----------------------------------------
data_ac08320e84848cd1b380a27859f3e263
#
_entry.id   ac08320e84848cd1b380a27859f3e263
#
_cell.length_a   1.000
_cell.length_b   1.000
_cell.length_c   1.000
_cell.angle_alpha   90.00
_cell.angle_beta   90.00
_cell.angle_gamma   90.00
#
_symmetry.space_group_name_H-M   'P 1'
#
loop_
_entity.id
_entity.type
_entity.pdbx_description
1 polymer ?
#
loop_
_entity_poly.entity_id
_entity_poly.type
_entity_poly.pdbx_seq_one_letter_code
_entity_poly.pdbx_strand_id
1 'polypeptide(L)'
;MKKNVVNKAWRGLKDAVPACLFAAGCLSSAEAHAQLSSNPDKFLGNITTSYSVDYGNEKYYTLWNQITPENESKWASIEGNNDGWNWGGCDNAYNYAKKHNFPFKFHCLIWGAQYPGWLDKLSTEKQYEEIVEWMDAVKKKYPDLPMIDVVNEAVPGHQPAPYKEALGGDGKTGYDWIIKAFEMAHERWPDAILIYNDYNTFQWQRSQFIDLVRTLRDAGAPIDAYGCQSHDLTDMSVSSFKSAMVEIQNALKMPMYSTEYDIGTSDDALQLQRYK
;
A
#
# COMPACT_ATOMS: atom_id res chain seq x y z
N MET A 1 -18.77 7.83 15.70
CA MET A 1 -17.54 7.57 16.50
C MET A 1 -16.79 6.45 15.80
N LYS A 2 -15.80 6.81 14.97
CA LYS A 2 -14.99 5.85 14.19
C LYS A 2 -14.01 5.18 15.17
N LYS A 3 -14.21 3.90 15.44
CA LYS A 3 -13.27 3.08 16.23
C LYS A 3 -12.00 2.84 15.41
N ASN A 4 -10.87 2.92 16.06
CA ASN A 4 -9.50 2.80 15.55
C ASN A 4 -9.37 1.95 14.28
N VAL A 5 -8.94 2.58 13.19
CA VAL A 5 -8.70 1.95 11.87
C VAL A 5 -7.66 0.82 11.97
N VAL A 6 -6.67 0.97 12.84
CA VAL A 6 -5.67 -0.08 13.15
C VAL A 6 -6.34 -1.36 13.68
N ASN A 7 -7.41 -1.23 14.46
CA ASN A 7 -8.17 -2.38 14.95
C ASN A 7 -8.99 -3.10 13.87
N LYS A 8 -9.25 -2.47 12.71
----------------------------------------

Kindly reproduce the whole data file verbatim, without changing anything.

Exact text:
data_ac08320e84848cd1b380a27859f3e263
#
_entry.id   ac08320e84848cd1b380a27859f3e263
#
_cell.length_a   1.000
_cell.length_b   1.000
_cell.length_c   1.000
_cell.angle_alpha   90.00
_cell.angle_beta   90.00
_cell.angle_gamma   90.00
#
_symmetry.space_group_name_H-M   'P 1'
#
loop_
_entity.id
_entity.type
_entity.pdbx_description
1 polymer ?
#
loop_
_entity_poly.entity_id
_entity_poly.type
_entity_poly.pdbx_seq_one_letter_code
_entity_poly.pdbx_strand_id
1 'polypeptide(L)'
;MKKNVVNKAWRGLKDAVPACLFAAGCLSSAEAHAQLSSNPDKFLGNITTSYSVDYGNEKYYTLWNQITPENESKWASIEGNNDGWNWGGCDNAYNYAKKHNFPFKFHCLIWGAQYPGWLDKLSTEKQYEEIVEWMDAVKKKYPDLPMIDVVNEAVPGHQPAPYKEALGGDGKTGYDWIIKAFEMAHERWPDAILIYNDYNTFQWQRSQFIDLVRTLRDAGAPIDAYGCQSHDLTDMSVSSFKSAMVEIQNALKMPMYSTEYDIGTSDDALQLQRYK
;
A
#
# COMPACT_ATOMS: atom_id res chain seq x y z
N MET A 1 -18.77 7.83 15.70
CA MET A 1 -17.54 7.57 16.50
C MET A 1 -16.79 6.45 15.80
N LYS A 2 -15.80 6.81 14.97
CA LYS A 2 -14.99 5.85 14.19
C LYS A 2 -14.01 5.18 15.17
N LYS A 3 -14.21 3.90 15.44
CA LYS A 3 -13.27 3.08 16.23
C LYS A 3 -12.00 2.84 15.41
N ASN A 4 -10.87 2.92 16.06
CA ASN A 4 -9.50 2.80 15.55
C ASN A 4 -9.37 1.95 14.28
N VAL A 5 -8.94 2.58 13.19
CA VAL A 5 -8.70 1.95 11.87
C VAL A 5 -7.66 0.82 11.97
N VAL A 6 -6.67 0.97 12.84
CA VAL A 6 -5.67 -0.08 13.15
C VAL A 6 -6.34 -1.36 13.68
N ASN A 7 -7.41 -1.23 14.46
CA ASN A 7 -8.17 -2.38 14.95
C ASN A 7 -8.99 -3.10 13.87
N LYS A 8 -9.25 -2.47 12.71